Unable to perform in arenas due to the pandemic, some of the most well-known names in Christian music have found an alternate way to tour this summer while letting fans socially distance: singing outdoors at drive-in theaters.
TobyMac embarked on a drive-in theater tour June 25 in Watertown, Tenn., while Casting Crowns will begin its own drive-in theater tour in Fayetteville, Ark., July 15. Michael W. Smith, Steven Curtis Chapman and Mac Powell are joining together on their own drive-in-theater tour starting July 16 in Watertown.
All the concert tours involve multiple cities and are produced by Awakening Events. Tickets are sold on a per-car load basis (up to 6 people), and the concerts will comply with local COVID-19 restrictions.
The drive-in theater tours give fans a rare opportunity to watch live music during a time when most traditional arena-based tours have been canceled.
“We’re excited that we’ve developed a way for our fans to safely come together and enjoy live music again,” said Curtis Pinkerton, director of marketing for Awakening Events. “In the climate of today we need more positivity in the world, and we take great pride in being able to offer some of that positivity safely.”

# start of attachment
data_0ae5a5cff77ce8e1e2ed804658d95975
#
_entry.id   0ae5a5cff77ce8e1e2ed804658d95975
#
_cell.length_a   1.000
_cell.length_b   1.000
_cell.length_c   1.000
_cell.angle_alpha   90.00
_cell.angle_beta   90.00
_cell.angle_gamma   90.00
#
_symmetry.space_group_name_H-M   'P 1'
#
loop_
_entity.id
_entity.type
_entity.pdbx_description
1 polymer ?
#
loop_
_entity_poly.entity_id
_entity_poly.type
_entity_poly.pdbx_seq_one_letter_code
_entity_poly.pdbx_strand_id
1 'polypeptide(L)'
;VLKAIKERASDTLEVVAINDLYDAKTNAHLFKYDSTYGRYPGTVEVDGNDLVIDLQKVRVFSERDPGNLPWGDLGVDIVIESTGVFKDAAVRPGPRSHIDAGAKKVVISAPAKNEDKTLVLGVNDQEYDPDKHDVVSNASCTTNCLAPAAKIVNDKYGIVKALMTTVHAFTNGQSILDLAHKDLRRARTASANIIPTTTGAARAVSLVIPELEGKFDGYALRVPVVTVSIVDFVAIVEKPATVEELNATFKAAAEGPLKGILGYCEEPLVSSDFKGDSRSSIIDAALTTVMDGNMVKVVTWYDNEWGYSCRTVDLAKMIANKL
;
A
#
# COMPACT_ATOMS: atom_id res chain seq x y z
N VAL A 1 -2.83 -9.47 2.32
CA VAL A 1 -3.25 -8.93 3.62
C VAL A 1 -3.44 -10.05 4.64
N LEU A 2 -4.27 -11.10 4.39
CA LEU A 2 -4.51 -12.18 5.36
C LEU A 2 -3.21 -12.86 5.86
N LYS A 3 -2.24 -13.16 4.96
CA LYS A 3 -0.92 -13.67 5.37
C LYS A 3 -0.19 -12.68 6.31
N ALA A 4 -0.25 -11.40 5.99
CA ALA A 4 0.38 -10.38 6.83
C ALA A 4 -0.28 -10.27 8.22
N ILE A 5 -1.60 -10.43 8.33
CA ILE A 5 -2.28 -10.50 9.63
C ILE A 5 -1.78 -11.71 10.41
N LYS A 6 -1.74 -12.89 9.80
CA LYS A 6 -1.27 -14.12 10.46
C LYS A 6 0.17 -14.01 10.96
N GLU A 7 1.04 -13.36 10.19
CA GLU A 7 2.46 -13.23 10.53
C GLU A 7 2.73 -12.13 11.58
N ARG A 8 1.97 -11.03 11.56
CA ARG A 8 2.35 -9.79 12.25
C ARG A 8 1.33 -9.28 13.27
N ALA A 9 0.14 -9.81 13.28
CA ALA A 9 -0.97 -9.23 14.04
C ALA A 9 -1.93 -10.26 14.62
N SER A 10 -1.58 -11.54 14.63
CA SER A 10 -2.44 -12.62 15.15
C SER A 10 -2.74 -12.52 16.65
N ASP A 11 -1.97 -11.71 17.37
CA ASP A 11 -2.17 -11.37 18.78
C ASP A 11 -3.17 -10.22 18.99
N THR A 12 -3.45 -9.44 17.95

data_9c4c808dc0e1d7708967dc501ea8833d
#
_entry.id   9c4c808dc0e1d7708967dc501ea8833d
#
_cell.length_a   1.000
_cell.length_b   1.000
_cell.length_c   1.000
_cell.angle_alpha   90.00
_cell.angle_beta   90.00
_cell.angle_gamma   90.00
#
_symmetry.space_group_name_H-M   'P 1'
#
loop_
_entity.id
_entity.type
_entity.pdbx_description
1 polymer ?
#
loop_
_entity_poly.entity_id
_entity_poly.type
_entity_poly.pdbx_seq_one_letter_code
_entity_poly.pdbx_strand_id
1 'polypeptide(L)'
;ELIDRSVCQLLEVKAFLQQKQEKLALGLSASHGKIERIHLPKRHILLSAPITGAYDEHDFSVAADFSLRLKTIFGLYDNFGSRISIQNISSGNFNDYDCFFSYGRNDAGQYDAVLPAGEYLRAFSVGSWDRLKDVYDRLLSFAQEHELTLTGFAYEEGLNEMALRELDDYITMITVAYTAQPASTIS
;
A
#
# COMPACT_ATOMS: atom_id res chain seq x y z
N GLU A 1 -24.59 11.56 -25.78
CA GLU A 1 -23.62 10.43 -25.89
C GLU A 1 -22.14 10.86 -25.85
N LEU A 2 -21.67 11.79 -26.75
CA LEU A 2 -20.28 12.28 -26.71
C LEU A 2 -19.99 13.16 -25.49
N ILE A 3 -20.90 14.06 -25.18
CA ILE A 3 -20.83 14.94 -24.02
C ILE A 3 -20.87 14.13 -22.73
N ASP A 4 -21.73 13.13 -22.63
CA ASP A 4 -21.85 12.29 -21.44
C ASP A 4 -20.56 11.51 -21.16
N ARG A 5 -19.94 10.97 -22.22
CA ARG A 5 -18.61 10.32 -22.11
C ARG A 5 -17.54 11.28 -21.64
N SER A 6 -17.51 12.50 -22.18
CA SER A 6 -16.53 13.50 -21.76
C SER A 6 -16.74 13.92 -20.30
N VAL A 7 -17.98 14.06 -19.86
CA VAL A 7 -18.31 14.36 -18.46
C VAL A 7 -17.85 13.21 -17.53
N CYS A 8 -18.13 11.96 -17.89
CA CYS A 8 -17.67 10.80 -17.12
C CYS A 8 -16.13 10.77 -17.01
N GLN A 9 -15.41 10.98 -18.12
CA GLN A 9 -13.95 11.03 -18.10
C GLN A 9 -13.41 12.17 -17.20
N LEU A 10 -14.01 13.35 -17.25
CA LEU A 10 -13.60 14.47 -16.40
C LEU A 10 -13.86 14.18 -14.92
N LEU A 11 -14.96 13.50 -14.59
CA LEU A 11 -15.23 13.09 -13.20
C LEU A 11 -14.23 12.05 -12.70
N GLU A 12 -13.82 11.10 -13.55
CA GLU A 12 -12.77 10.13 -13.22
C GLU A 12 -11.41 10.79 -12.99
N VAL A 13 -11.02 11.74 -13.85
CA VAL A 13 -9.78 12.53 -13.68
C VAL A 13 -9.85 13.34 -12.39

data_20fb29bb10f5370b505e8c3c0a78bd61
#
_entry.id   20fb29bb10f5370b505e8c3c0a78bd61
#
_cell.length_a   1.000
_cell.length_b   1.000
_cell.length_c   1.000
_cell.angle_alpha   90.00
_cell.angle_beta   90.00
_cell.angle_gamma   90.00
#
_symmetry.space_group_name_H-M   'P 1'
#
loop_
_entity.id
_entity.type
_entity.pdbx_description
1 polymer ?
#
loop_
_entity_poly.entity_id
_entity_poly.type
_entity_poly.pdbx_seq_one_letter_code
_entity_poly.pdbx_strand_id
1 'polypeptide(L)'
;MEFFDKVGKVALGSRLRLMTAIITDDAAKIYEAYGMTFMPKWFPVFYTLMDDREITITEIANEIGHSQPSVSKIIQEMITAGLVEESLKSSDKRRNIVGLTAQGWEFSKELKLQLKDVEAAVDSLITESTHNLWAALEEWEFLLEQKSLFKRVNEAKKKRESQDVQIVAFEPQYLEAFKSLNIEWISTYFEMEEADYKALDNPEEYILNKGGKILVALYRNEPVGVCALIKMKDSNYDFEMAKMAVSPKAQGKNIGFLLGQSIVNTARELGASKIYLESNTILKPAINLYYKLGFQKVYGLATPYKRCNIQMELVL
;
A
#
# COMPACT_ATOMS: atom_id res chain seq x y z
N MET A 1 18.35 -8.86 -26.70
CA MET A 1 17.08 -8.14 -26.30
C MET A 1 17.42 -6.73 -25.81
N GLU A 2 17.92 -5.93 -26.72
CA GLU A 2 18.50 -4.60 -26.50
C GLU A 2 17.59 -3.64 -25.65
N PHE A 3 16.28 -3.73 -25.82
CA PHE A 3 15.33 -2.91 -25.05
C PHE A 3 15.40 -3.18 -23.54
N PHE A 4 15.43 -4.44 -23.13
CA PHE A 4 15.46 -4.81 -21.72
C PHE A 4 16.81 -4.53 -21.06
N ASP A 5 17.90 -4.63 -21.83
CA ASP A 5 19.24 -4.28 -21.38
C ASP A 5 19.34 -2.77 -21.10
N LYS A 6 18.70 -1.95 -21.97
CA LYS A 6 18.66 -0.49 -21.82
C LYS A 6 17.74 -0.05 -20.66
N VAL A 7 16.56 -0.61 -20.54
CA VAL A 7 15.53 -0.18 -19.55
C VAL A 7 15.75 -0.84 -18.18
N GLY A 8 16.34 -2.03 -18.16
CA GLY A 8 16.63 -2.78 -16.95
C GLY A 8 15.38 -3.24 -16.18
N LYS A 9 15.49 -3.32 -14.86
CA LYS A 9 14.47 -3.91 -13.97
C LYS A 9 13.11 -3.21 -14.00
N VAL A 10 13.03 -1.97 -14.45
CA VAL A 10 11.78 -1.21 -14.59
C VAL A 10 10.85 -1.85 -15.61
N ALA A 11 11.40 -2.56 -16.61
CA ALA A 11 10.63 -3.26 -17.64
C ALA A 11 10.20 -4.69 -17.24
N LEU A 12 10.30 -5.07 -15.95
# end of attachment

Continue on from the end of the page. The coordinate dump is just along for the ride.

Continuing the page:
Smith, in a statement, said he’s “excited about the uniqueness of the Drive-In settings.”
“I think it will be something we always remember about this time, what a unique opportunity we have to make history here. I can’t wait to hang with my friends Steven Curtis Chapman, and Mac Powell,” Smith said.
Said Mark Hall, lead vocalist of Casting Crowns, “We are excited for the opportunity to get out and play some shows in a safe environment. I think on a lot of levels families need this right now. We pray these nights will offer people hope.”
The tours are supported by K-Love, AiR1 Radio, Food for the Hungry and Altrua HealthShare.
Photo courtesy: Awakening Events
Michael Foust has covered the intersection of faith and news for 20 years. His stories have appeared in Baptist Press, Christianity Today, The Christian Post, the Leaf-Chronicle, the Toronto Star and the Knoxville News-Sentinel.